My next role was to do the paperwork for the ‘heavy gang’, something of a legend on the site – a team of huge paddies who laid the kerbstones for the motorway. The bit you see is smooth-finished but like an iceberg there was a much larger lumpy bit of rough-hewn material below. Their job was to lift these considerable pieces from the flatbed of a truck and set them in place. They would lay a 100-yard length which a government inspector would come to check. If he didn’t like something then the whole run had to be knocked out and re-laid. These huge guys, both in size and character, took great joy in introducing me, a mere stripling (despite Darth Vader’s training), as the new member of their gang. Every day we would walk across to a nearby pub for lunch and they would down ten or twelve pints of Guinness, yet their afternoon performance was no less efficient than their morning’s work.
The heavy team recommended me to another pair of Irishmen who had an even higher profile on site. They were the guys who blasted through any rock in the way. I joined them as we (they!) had to blast a route for the M4 under the A38. My role was to call out ‘fire in the hole’, quite unnecessarily because everyone else gave us a wide berth. I have to admit during the IRA campaigns I wondered if either of my workmates was tasking his skills.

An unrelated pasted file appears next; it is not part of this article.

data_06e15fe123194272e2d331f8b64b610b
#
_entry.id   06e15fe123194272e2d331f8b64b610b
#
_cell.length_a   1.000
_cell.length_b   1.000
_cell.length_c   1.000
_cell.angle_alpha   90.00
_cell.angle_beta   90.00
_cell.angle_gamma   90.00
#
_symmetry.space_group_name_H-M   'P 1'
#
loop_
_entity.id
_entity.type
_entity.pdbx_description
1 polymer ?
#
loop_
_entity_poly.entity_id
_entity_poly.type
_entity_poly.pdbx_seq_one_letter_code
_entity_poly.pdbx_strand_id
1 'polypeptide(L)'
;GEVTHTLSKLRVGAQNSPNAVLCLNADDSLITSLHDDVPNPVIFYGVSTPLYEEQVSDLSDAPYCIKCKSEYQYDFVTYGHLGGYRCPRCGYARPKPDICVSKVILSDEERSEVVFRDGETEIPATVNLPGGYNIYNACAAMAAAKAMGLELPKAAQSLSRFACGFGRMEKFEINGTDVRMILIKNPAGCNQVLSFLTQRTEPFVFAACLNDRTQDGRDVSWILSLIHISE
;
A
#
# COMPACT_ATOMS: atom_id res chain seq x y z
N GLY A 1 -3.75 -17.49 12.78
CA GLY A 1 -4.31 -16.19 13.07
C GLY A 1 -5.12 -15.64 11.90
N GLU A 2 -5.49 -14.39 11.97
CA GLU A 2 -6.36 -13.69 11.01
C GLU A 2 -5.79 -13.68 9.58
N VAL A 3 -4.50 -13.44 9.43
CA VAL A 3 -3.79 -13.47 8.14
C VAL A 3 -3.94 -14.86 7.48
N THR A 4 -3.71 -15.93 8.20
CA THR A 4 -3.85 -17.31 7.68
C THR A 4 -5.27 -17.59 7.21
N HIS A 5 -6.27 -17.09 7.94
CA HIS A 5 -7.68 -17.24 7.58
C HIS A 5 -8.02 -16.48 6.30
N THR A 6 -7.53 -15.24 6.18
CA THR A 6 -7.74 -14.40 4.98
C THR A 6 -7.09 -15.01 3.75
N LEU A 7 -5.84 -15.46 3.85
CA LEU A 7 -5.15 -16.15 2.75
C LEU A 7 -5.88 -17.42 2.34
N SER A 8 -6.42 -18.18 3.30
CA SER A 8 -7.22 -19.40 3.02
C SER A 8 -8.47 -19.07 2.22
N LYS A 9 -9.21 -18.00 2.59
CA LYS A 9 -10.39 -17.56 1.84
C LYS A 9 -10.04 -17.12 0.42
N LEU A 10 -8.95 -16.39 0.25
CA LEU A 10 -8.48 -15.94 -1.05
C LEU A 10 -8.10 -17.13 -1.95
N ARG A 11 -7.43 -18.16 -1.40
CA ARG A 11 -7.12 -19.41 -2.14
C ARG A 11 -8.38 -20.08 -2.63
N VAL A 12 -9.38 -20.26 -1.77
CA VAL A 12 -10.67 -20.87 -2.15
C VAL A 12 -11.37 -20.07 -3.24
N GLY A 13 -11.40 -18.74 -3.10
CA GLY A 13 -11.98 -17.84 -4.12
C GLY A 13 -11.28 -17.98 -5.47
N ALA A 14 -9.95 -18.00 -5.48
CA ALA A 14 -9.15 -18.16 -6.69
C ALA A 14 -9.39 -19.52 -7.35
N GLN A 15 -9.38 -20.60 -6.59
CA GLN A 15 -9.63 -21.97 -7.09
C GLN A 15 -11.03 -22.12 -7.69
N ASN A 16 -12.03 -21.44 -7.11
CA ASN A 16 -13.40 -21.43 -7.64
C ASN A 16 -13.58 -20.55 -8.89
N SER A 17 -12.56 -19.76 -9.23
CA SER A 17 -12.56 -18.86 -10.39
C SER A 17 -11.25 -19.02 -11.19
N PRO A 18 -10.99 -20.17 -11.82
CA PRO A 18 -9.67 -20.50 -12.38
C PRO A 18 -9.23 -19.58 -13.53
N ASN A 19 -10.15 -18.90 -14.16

But my literacy was spotted again and I was headhunted into the stores for three weeks. There I was given a licence to make money! The biggest rackets on site were run by the stores’ team and I was fully inducted. At the lowest level everyone on site desired a new donkey jacket, new wellies, tools etc and it was our task to vet that these were needed. What this meant in reality was that there was a known tariff of charges for each item. We were also the site service station, in charge of dispensing petrol and diesel. This was a tad trickier. We got site drivers to sign off more than was actually dispensed when we topped up their construction vehicles. By the end of the day we then had a reasonable volume in reserve available for sale.